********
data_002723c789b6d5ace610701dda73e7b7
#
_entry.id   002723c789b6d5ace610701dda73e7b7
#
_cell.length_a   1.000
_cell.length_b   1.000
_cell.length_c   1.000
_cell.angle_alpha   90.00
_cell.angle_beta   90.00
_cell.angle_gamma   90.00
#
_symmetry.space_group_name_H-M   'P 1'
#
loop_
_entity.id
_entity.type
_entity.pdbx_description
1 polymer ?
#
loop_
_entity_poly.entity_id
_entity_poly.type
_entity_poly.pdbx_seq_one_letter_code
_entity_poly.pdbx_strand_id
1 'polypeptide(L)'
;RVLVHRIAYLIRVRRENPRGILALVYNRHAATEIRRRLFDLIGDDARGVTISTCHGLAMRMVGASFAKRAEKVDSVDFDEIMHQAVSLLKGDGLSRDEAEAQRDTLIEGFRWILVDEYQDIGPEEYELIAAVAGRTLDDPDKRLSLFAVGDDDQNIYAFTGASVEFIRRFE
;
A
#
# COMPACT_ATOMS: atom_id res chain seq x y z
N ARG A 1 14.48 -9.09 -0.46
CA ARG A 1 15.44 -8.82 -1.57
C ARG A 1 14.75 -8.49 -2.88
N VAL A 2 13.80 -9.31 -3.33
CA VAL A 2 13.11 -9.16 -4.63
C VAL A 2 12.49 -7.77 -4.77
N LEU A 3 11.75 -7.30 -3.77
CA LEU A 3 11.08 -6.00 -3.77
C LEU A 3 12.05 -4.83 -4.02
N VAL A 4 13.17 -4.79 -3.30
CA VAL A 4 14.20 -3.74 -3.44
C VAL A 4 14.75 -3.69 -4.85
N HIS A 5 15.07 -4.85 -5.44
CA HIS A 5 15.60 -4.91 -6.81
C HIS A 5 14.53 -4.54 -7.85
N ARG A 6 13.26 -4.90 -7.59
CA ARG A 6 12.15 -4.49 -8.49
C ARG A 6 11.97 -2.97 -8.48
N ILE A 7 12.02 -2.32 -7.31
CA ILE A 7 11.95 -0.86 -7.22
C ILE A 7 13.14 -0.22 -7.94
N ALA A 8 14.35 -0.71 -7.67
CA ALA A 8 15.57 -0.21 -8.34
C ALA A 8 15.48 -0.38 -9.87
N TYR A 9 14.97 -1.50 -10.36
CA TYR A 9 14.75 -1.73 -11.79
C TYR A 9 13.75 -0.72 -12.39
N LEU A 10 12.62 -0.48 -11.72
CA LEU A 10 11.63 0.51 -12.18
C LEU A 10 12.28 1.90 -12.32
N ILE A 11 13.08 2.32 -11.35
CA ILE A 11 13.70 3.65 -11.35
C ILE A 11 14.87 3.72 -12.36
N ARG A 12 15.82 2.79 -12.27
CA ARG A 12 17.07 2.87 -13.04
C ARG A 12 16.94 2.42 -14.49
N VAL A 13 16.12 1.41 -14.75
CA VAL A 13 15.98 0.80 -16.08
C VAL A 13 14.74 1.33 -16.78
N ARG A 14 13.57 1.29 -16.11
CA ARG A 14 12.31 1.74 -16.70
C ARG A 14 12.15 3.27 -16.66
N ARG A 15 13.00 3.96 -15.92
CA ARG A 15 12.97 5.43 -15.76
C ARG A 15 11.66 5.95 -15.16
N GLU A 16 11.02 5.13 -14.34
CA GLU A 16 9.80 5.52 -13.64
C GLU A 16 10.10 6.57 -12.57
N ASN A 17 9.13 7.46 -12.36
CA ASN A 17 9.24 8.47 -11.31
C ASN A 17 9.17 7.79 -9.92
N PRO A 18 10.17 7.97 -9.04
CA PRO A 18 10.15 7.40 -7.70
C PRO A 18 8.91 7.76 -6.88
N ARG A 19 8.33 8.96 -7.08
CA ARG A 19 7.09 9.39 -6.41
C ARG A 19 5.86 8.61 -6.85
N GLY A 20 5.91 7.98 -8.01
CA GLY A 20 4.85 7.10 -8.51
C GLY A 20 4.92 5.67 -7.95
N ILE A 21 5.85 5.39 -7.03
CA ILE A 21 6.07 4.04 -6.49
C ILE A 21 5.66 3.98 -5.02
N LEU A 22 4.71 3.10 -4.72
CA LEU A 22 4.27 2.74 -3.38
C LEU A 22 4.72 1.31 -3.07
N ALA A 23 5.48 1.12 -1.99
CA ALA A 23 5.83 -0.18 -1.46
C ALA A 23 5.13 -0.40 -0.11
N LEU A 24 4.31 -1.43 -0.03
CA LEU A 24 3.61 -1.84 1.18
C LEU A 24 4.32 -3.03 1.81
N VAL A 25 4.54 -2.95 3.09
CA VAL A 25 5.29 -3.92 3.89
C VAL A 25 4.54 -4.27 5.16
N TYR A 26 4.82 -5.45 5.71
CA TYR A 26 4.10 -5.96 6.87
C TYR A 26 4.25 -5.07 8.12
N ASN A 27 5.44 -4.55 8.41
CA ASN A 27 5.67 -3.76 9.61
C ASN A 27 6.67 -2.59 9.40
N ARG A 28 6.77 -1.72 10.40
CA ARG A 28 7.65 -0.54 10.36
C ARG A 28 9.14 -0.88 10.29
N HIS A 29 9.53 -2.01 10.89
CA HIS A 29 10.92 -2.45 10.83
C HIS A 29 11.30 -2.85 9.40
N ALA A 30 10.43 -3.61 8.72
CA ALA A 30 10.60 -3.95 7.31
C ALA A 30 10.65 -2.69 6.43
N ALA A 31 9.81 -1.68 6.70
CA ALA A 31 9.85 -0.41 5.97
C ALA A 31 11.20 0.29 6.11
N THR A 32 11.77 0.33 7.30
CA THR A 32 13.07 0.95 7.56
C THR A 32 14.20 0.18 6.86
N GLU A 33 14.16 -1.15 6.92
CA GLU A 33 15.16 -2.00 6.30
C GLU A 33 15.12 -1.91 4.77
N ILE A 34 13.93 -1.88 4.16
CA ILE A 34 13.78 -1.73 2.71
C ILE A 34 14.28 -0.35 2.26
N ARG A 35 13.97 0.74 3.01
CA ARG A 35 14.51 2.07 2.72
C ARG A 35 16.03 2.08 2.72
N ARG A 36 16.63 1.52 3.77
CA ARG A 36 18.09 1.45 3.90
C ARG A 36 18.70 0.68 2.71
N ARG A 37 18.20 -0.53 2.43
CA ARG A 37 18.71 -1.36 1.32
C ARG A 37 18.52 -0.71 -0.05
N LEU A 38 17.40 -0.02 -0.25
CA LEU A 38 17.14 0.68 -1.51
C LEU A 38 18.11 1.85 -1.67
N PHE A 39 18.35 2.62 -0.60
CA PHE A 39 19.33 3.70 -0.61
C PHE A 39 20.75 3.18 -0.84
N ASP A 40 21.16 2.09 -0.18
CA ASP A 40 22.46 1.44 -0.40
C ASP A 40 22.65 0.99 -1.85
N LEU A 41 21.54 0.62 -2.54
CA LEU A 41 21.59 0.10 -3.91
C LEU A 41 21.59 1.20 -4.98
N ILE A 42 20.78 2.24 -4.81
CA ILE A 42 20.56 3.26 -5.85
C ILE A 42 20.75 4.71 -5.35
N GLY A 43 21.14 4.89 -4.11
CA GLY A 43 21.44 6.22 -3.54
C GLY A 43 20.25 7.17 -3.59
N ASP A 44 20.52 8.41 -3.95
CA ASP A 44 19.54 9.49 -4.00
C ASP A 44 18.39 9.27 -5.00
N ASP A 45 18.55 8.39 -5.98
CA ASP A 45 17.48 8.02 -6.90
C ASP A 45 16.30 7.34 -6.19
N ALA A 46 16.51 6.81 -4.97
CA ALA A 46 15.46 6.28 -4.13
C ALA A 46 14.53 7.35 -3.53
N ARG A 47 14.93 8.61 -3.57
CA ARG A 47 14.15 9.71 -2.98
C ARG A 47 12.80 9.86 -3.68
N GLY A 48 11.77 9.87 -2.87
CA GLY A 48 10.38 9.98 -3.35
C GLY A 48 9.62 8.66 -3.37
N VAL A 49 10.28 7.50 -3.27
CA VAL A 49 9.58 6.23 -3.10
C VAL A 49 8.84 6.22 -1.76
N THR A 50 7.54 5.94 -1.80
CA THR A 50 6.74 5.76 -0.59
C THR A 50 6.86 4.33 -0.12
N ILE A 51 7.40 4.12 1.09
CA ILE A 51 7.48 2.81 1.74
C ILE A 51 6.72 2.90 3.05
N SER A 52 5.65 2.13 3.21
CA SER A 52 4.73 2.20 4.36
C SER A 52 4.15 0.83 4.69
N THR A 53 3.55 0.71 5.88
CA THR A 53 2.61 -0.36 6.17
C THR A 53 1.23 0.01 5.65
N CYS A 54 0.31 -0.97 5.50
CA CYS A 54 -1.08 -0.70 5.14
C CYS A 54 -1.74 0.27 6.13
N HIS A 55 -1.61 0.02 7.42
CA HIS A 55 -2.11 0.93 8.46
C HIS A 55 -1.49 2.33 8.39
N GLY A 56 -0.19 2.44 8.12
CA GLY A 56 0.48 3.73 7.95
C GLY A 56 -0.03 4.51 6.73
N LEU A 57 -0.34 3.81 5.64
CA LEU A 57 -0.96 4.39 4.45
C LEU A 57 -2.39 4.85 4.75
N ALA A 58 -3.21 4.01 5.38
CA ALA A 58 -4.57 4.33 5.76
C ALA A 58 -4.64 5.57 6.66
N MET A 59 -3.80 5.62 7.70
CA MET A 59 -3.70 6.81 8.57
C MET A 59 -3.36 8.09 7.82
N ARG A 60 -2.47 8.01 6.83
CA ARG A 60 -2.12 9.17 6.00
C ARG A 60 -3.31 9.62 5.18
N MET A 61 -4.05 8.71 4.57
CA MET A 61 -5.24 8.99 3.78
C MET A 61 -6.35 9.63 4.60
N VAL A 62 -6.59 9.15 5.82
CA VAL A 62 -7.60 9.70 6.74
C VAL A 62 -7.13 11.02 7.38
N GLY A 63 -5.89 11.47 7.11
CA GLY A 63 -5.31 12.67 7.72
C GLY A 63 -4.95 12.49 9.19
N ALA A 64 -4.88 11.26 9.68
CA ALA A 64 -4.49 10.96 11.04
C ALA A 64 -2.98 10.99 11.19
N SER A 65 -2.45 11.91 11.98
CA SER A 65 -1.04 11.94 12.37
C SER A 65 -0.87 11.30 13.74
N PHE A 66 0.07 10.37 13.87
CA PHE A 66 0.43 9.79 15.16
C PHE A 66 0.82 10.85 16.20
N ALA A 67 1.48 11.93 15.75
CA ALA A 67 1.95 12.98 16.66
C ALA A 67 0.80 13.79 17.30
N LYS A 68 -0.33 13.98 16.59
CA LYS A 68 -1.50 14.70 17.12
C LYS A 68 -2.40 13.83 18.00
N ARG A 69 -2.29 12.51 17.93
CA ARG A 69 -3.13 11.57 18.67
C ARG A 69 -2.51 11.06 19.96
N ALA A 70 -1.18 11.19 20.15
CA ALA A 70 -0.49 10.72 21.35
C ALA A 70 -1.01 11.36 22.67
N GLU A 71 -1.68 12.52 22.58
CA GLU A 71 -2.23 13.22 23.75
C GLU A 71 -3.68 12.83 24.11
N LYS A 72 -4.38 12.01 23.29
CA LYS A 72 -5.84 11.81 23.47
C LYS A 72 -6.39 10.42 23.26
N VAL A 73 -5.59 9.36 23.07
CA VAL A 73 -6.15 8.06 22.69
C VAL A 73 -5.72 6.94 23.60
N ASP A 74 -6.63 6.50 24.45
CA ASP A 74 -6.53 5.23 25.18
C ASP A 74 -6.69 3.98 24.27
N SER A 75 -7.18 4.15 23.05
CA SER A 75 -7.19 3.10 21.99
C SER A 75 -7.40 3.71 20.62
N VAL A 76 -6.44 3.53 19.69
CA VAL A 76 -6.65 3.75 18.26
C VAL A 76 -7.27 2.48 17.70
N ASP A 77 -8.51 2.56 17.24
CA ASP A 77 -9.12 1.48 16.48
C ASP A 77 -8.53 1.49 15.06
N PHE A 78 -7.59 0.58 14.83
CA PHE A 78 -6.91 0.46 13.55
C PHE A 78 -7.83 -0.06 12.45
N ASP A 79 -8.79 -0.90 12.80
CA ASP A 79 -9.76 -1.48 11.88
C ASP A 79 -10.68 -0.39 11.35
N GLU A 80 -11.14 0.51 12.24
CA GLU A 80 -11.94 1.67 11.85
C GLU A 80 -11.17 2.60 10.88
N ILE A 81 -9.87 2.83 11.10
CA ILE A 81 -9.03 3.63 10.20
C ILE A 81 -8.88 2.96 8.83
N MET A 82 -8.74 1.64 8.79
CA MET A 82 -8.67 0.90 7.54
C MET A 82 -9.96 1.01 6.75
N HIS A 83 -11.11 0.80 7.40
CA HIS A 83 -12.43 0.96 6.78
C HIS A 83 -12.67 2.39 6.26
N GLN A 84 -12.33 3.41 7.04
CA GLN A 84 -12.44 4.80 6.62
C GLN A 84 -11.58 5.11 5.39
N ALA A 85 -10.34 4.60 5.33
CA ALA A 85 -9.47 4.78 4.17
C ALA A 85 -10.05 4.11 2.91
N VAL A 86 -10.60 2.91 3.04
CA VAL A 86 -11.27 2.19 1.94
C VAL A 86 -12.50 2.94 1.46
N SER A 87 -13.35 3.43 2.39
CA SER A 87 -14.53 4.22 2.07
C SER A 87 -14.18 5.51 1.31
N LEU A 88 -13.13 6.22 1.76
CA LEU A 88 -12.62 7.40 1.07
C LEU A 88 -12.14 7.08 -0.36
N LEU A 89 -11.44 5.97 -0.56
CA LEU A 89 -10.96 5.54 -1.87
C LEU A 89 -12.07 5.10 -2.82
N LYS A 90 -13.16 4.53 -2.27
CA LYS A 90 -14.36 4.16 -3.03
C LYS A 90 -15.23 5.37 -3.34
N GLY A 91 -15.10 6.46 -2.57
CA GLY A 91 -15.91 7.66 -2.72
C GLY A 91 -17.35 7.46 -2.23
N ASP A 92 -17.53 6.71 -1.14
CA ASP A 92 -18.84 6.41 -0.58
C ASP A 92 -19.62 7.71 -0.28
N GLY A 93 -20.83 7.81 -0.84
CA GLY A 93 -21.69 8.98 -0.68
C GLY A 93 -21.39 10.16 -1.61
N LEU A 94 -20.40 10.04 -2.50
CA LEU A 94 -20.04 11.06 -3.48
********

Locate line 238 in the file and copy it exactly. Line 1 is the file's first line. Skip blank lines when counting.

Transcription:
N ALA A 70 -1.18 11.19 20.15